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Altitude sickness

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Altitude sickness

Postby funnyman7878 » Mon Aug 11, 2014 12:57 am

Last week I did a 12.5 mile non-stop hike in Crystal Cove (Orange County area) with no real issues at all, although this hike was at sea level. I am not in great shape but i'm not out of shape either. So yesterday I finally got to summit White Mountain Peak (14,252 ft) and I was surprised at how incredibly tough it was. I am trying to find out why I found a 6.2 mile hike to the summit so difficult when I have done over twice the distance at sea level without stopping.

The first 2 miles from the trailhead to Barcroft station (12000') was great, the next 2 miles were ok..was getting a little out of breath and feeling a bit weak. I checked my altimeter and it was still 12700'. After that, the final 2.5 miles were absolute hell, from about 12800' - 14252', especially the last section from 13000' onwards I felt I could not even walk without getting out of breath, I would rest 2 minutes to get my heart rate back to normal and then take about 10 steps and my heart would be racing again. Through determination I made it but I felt others were doing just fine as they were just zipping past me.

My acclimatization process was camping overnight at Grandview campground (8600'). I'm guessing this was completely insufficient to acclimatize? I would like to hear about those that have had problems with altitude when summiting a 14er and how a better acclimatization schedule helped.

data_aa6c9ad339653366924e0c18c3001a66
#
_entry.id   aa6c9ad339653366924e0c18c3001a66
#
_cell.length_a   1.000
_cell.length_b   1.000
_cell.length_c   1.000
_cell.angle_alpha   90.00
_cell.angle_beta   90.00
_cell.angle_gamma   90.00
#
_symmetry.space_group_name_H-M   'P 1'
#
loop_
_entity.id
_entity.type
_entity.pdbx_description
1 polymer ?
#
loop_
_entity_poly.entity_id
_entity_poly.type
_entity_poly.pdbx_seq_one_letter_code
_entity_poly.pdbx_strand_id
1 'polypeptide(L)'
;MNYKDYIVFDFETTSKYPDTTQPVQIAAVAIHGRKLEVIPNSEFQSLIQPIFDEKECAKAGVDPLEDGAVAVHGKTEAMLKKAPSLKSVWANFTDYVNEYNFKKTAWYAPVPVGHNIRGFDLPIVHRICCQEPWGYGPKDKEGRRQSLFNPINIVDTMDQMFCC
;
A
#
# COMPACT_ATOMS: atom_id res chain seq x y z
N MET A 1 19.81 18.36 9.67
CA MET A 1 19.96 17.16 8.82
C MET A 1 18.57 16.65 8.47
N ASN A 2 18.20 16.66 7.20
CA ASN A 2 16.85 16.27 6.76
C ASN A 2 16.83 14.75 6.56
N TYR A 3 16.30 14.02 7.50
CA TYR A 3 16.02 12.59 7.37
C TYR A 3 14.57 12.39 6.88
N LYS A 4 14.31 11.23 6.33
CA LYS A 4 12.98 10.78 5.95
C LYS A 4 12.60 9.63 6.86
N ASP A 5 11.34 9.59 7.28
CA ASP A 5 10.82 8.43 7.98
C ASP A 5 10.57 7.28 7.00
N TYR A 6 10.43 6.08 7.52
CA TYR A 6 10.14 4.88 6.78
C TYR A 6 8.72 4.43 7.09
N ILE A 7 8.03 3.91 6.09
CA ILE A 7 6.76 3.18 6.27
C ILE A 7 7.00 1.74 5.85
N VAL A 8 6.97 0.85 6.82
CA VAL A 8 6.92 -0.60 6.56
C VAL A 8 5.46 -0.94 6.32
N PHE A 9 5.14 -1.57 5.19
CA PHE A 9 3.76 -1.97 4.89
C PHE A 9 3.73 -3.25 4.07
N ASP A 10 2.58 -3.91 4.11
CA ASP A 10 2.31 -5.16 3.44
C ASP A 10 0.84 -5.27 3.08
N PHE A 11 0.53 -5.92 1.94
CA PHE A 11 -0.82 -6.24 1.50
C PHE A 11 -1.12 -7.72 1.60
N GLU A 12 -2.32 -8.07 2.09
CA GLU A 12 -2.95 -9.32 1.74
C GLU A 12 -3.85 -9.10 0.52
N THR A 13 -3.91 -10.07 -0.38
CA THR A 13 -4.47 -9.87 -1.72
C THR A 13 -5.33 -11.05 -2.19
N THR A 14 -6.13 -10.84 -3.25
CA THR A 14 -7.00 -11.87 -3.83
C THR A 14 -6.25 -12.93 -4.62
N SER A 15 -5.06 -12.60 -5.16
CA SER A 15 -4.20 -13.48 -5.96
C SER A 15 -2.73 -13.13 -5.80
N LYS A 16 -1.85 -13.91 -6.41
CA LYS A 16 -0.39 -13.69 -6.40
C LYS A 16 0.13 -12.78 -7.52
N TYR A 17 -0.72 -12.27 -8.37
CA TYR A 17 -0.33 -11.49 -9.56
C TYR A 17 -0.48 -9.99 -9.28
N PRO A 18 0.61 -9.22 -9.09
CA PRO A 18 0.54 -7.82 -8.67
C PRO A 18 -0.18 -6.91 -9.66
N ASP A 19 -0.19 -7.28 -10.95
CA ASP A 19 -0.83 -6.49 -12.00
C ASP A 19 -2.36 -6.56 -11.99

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Re: Altitude sickness

Postby jesu, joy of man's desiring » Mon Aug 11, 2014 4:09 am

See a cardiologist. Seriously.
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Re: Altitude sickness

Postby WyomingSummits » Mon Aug 11, 2014 4:13 am

[quote="funnyman7878"]Last week I did a 12.5 mile non-stop hike in Crystal Cove (Orange County area) with no real issues at all, although this hike was at sea level. I am not in great shape but i'm not out of shape either. So yesterday I finally got to summit White Mountain Peak (14,252 ft) and I was surprised at how incredibly tough it was. I am trying to find out why I found a 6.2 mile hike to the summit so difficult when I have done over twice the distance at sea level without stopping.